War of 1812

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US History 1
10 Mar. 2000

Life and Times in Early America
The era that was seventeenth century colonial America was very different from
today’s times. The society that existed at that time had very different views on life and
how it should occur. The daily routines were very unlike ours even tough it may be hard
to believe. Even families, which seem to be a non-changing faction in history, were also
distinct in size and order. (Thomas XIII)
John Demos commented that “the colonial family was ‘extended’ rather than
nuclear. False.” John Demos, who in a study of Bristol , Rhode Island, came up with
conclusions about family life in early America that contradicted ideas previously accepted
by historians.(Hawke 58).
An extended family includes the core group of males which are a grandfather,
adult sons and sons’ sons, their wives, and their unmarried daughters. (Brooks 27)
Demos’s idea is basically this one. The house in the colonial times shaped the home.
What he means by this is that you could not have an extended family that included
servants, apprentices, and other non-kinfolk in a house that measured twenty feet by
twenty feet and rose only a story and a half. Even if you added another room, you would
only have enough livable space for a nuclear family which consisted of parents and
children. This was due to the high number of children in a family. The average number
was about seven to ten. Some far exceeded that, others barely managed having two or
three. (Hawke, 58-59).

In the early colonial families, every member had a different “job.” The
head of the family was mostly the father. He presided over family prayers
and worked on the family farm. Mothers usually raised the children, acted as
midwives to other women in town, and tended to household chores. (Walker 86).
Up until about the age eight, boys and girls wore the same thing. They
only wore wool or linen dresses. After a boy reached the age of eight or nine, he would
begin to help out with the father’s job, which was farming, and a dress would not suit the
job very well. Girls usually wore their hair long, but always pulled tightly back and up
under a bonnet or hat. The reason for this was that social and religious custom did not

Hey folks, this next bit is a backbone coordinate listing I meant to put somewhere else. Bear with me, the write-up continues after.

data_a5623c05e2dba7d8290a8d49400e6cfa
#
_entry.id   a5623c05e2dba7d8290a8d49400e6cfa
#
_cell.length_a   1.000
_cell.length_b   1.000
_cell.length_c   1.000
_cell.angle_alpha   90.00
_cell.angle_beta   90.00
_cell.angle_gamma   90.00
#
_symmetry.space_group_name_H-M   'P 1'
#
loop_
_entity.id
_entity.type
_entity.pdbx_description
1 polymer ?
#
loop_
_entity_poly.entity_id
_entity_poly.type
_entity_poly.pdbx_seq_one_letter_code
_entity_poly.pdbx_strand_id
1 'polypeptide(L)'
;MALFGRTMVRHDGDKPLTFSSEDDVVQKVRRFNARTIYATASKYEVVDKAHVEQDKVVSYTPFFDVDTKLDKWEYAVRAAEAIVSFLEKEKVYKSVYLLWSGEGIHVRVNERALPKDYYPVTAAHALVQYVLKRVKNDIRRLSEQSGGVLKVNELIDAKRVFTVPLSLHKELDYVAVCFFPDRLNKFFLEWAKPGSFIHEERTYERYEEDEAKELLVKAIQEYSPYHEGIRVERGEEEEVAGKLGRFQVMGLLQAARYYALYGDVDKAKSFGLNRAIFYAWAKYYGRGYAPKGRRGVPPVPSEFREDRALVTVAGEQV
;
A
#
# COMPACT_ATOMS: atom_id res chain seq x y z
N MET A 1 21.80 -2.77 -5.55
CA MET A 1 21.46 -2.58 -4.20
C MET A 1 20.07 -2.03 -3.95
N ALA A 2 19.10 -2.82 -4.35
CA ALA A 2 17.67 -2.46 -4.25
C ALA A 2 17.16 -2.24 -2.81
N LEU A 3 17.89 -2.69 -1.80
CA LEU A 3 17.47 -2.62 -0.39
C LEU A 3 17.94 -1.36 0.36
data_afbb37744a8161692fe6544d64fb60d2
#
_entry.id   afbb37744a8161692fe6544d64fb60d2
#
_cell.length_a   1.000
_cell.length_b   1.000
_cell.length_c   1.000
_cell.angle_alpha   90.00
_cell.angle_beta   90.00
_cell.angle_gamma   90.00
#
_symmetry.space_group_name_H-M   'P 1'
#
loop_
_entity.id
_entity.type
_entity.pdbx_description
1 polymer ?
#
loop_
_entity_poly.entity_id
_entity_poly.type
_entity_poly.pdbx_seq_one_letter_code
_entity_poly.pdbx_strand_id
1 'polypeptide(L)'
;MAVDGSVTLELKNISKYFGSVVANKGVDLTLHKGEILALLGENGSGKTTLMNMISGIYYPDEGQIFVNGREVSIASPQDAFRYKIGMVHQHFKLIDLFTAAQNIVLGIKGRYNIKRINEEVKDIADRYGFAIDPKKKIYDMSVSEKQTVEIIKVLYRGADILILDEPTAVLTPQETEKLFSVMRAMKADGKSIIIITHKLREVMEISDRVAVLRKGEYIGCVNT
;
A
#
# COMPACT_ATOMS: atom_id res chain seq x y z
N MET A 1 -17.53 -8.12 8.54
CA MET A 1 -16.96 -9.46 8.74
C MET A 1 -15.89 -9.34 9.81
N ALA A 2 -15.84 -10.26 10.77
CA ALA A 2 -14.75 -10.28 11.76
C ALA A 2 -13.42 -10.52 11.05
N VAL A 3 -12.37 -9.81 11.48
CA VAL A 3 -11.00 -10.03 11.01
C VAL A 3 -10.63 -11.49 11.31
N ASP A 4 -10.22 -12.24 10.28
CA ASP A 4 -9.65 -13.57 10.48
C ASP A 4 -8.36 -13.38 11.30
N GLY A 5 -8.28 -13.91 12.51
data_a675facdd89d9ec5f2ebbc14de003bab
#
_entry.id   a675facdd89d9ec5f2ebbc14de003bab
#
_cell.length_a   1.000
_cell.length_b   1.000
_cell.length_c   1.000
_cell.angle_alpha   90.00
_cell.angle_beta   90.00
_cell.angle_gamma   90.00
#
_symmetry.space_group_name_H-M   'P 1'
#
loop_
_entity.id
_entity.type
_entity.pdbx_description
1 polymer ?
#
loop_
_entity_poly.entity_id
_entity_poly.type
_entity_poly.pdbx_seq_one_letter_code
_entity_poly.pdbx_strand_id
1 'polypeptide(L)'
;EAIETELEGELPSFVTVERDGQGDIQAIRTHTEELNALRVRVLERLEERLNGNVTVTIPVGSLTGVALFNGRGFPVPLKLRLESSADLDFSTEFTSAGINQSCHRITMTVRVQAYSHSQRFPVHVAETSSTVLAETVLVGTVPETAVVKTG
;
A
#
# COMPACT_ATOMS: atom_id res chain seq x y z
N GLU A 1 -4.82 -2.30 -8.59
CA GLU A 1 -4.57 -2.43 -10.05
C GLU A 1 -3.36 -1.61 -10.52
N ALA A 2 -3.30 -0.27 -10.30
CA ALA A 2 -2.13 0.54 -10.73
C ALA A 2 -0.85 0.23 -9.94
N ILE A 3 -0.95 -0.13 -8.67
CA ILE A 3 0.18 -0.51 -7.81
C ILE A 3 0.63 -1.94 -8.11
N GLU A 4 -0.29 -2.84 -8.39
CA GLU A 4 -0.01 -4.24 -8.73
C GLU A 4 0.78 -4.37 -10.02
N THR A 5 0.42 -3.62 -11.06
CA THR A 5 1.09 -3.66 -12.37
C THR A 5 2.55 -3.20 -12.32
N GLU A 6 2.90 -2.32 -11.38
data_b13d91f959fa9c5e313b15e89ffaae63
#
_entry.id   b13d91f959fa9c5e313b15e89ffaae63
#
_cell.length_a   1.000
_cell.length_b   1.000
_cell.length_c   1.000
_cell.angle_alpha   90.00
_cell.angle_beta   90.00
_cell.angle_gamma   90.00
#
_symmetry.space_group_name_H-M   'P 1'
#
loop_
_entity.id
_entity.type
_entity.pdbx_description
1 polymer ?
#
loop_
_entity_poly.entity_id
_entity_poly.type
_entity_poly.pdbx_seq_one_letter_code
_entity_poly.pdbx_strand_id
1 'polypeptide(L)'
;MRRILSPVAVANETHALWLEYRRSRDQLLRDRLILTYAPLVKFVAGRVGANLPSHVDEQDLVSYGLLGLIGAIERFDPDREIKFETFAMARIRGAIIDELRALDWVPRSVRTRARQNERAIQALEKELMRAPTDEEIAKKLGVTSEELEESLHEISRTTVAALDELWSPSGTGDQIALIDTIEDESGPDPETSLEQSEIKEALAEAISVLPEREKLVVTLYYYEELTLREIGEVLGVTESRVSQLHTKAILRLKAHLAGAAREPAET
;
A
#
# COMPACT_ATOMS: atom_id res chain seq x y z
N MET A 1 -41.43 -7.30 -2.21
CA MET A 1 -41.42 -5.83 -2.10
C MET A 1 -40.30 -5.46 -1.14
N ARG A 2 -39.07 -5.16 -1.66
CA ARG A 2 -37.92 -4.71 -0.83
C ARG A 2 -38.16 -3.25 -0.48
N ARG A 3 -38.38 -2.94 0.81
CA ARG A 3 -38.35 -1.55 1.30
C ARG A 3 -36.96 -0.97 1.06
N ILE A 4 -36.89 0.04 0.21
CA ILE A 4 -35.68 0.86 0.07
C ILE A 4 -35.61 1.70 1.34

approve or look kindly upon women or girls being in public with an uncovered head.
The women were given a workload since their early days. For example, while boys
were off with their fathers, girls would stay home with their mothers, mostly helping out
with the cooking, sewing and laundering (89). Some daughters, however, went in to the
services of families in the neighborhood, and were apprenticed to a certain skill, such as
lace making or cleaning. (Smith,73)
Tuesday, Wednesday, and Thursday were very fair sunny days, as if it had been
in April, and our people, so many as were in health, were cheerful. (Brown, 56) The
overall health of early Americans was far better in the Northern colonies than in the South.
For example, a young male adult from Massachusetts, who had reached the age of twenty
could expect to live about forty-five years more. A female, about, about forty-two. It
was a different story in the colony of Virginia. A male of twenty would expect to live
about twenty-nine more years

and a female, only twenty. That is a large difference, a female from Massachusetts
could live to be about 62 years old, and one from Virginia could live to be forty years old.
In the later half of the 17th century, though, health amongst all colonists improved, and
was even better than England’s. (Tucker 467)
One of the most surprising facts about hygiene in the colonial society was the lack
of oral care. John Josselyn, a visitor to the early American Colonies, noted that “the
women were pitifully tooth-shaken”. He didn’t know whether it was the climate or by
sweet meats which were plentiful. This evidence shows that the colonists were not well
advised on matters such as these and that no real dentists served of purpose(Hawke,72).
Food and it’s preparation in colonial times was extremely different from
what it is like today. It was hard enough to prepare the food. Everyone was supposed to
help and had different tasks such as grinding, hewing, and churning. The people with
more money and advantages had slaves cook their